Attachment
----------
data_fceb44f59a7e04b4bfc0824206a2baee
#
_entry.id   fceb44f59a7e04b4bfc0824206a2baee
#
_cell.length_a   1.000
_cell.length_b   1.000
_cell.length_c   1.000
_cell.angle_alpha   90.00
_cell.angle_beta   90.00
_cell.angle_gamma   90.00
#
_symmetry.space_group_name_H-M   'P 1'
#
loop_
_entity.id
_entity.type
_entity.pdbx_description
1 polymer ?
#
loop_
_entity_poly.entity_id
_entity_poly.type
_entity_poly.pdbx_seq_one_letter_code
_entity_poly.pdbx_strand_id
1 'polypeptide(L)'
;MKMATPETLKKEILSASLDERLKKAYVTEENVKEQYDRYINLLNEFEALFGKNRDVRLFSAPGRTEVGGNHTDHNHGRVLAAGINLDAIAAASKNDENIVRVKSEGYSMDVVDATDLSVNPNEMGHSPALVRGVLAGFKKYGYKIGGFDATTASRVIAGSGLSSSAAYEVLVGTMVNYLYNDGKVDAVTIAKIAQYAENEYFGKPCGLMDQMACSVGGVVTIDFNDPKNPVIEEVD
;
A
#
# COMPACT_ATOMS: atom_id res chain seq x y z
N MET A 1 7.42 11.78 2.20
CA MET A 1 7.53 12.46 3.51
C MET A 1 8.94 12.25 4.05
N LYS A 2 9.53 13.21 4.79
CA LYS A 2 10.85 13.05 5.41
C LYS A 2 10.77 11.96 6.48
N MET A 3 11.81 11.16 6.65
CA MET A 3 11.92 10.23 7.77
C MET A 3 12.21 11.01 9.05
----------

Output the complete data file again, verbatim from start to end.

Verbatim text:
data_fceb44f59a7e04b4bfc0824206a2baee
#
_entry.id   fceb44f59a7e04b4bfc0824206a2baee
#
_cell.length_a   1.000
_cell.length_b   1.000
_cell.length_c   1.000
_cell.angle_alpha   90.00
_cell.angle_beta   90.00
_cell.angle_gamma   90.00
#
_symmetry.space_group_name_H-M   'P 1'
#
loop_
_entity.id
_entity.type
_entity.pdbx_description
1 polymer ?
#
loop_
_entity_poly.entity_id
_entity_poly.type
_entity_poly.pdbx_seq_one_letter_code
_entity_poly.pdbx_strand_id
1 'polypeptide(L)'
;MKMATPETLKKEILSASLDERLKKAYVTEENVKEQYDRYINLLNEFEALFGKNRDVRLFSAPGRTEVGGNHTDHNHGRVLAAGINLDAIAAASKNDENIVRVKSEGYSMDVVDATDLSVNPNEMGHSPALVRGVLAGFKKYGYKIGGFDATTASRVIAGSGLSSSAAYEVLVGTMVNYLYNDGKVDAVTIAKIAQYAENEYFGKPCGLMDQMACSVGGVVTIDFNDPKNPVIEEVD
;
A
#
# COMPACT_ATOMS: atom_id res chain seq x y z
N MET A 1 7.42 11.78 2.20
CA MET A 1 7.53 12.46 3.51
C MET A 1 8.94 12.25 4.05
N LYS A 2 9.53 13.21 4.79
CA LYS A 2 10.85 13.05 5.41
C LYS A 2 10.77 11.96 6.48
N MET A 3 11.81 11.16 6.65
CA MET A 3 11.92 10.23 7.77
C MET A 3 12.21 11.01 9.05